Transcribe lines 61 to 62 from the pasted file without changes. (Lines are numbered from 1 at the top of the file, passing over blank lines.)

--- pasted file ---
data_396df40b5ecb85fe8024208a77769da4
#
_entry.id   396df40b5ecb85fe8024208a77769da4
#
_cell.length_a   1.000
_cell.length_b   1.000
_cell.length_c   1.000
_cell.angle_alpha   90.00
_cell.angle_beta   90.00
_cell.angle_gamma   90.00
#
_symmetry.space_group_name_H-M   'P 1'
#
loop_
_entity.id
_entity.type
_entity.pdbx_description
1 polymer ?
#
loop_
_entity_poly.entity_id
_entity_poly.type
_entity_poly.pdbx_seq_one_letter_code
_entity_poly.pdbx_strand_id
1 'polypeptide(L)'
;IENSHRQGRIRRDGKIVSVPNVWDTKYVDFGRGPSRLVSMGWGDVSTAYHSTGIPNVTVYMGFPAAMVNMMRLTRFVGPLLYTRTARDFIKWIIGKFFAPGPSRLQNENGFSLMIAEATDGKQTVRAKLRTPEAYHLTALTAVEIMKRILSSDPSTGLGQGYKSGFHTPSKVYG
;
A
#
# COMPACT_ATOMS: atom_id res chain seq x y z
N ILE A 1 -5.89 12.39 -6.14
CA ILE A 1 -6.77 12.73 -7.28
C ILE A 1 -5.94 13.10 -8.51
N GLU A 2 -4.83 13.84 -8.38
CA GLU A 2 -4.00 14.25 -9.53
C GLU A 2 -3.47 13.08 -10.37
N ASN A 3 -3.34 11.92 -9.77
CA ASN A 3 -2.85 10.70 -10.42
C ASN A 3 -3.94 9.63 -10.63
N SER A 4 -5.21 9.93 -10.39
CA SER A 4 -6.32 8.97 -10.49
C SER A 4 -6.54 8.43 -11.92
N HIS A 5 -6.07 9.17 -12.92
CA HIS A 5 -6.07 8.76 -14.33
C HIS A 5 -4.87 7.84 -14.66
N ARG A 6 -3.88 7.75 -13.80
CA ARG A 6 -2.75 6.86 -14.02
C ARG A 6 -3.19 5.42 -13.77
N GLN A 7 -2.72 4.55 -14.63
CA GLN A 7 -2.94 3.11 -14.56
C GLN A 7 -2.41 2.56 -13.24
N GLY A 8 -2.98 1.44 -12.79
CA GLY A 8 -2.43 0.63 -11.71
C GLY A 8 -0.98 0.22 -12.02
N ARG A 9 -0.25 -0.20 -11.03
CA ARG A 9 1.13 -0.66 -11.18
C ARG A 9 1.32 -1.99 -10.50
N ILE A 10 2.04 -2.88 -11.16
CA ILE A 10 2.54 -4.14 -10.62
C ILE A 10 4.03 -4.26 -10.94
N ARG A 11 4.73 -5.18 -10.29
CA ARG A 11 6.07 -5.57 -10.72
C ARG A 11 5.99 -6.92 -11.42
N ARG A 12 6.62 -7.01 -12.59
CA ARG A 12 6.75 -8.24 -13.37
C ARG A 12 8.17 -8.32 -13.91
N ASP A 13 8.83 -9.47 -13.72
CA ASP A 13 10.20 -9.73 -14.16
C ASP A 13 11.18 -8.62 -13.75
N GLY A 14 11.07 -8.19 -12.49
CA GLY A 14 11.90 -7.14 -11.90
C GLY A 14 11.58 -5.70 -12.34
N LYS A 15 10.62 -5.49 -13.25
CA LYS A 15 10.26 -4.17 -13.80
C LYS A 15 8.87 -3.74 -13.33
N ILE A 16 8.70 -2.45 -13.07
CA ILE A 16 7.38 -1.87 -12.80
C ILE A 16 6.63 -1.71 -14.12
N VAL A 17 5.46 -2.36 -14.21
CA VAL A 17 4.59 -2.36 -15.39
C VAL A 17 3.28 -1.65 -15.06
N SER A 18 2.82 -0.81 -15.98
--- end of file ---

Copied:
N ARG A 11 4.73 -5.18 -10.29
CA ARG A 11 6.07 -5.57 -10.72